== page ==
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Richemont appoints Dunhill CEO as new president and CEO of Chloé

Luxury group Richemont has announced the departure of Riccardo Bellini as president and CEO of Chloé – after four years in the role. He will leave his role at the end of December.

SEE ALSO: Chloé appoints Chemena Kamali as new creative director

Bellini is succeeded by Laurent Malecaze as president and CEO of Chloé. Laurent joins from Richemont-owned British luxury brand, Dunhill, where he oversaw a successful turnaround of the business over the past two years.

Prior to that, he led AZ Factory, also part of Richemont, which he started up with Alber Elbaz. His career also includes stints as CEO of New York-based The Webster, a luxury multi-brand retailer, and several years as a strategic consultant at Bain & Company.

“I am pleased to announce Laurent as the new president and CEO of Chloe,” said Philippe Fortunato, CEO of Richemont’s fashion and accessories maisons.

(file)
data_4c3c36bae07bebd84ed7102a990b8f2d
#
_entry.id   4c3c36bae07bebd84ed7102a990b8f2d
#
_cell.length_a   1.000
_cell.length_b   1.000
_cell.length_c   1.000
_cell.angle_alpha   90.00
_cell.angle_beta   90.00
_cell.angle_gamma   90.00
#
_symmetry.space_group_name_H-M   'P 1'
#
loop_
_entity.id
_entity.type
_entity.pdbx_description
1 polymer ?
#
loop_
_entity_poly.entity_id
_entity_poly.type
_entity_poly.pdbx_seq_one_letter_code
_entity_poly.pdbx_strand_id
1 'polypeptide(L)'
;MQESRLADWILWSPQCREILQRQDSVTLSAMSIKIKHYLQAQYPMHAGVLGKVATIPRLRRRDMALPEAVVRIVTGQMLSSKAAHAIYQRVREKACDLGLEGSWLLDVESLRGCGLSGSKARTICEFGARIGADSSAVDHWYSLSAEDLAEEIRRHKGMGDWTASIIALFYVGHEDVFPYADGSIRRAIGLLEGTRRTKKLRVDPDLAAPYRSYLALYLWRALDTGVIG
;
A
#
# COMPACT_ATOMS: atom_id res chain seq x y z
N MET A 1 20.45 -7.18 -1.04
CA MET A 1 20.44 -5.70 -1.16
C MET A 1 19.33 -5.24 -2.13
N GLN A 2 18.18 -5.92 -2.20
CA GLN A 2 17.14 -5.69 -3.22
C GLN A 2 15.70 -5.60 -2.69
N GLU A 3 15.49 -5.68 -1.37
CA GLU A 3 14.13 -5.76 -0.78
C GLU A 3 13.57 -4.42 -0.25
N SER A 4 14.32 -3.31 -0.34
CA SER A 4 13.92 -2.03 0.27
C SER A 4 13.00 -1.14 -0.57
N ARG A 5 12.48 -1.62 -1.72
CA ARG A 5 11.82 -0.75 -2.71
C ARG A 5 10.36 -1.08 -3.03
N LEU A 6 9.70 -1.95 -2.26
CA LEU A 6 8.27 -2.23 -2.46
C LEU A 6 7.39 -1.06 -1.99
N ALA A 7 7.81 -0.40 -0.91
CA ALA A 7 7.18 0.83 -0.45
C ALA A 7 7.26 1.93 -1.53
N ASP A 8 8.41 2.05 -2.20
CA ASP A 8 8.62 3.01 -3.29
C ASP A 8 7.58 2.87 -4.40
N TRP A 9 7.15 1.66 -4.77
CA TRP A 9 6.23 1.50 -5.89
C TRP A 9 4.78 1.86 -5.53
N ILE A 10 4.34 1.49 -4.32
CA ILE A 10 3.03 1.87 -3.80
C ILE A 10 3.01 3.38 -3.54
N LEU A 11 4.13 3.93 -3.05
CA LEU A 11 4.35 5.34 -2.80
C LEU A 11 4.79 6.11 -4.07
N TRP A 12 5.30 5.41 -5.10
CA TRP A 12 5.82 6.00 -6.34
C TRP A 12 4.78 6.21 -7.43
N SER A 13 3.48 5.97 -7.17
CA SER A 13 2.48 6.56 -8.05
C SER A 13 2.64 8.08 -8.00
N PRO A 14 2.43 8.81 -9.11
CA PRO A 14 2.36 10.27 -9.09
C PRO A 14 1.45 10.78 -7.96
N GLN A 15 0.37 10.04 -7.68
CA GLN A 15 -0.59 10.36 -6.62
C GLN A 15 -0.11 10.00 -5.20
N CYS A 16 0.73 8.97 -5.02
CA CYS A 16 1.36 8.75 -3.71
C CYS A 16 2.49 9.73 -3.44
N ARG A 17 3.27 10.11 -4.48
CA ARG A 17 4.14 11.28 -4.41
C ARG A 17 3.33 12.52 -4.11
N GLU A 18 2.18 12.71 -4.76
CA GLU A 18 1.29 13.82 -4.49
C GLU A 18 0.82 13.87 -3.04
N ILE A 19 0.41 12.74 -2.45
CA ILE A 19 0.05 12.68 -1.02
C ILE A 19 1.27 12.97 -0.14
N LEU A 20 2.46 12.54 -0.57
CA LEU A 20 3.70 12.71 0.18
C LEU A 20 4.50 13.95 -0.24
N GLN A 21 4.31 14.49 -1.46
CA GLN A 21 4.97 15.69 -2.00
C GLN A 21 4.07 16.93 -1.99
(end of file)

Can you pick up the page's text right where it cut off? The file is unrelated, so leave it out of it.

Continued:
“Laurent has a proven track record in partnering with great creative talents, and his ability to energise an organisation will be instrumental to lead Chloé during this period of creative renewal. I am confident his partnership with Chemena will usher in a sustained period of growth for the maison.”

Malecaze’s successor at Dunhill is yet to be announced, said parent Richemont.

It’s been a year of immense change at the Chloé house. In October, Richemont appointed Chemena Kamali to the role of creative director at Chloé, replacing Gabriela Hearst who announced her departure in July.

“I am extremely honoured to be leading such an iconic French luxury maison,” said Malecaze.

“I am thrilled to start this new chapter with the immensely talented Chemena Kamali.”

In its most recent trading update, Richemont reported a 6 percent uptick in sales for the first half of 2023, as the Swiss firm became the latest luxury company to highlight increased caution by big-spending customers in recent months.

Half-year growth was led by Asia Pacific, where sales rose by 14 percent, fuelled by a 23 percent progression in mainland China, Hong Kong and Macau combined, following the removal of Covid-related restrictions at the start of the year and the related resumption of travel. However, APAC growth slowed considerably compared to the first quarter ending June 30, where the region clocked a whopping 40 percent increase in sales.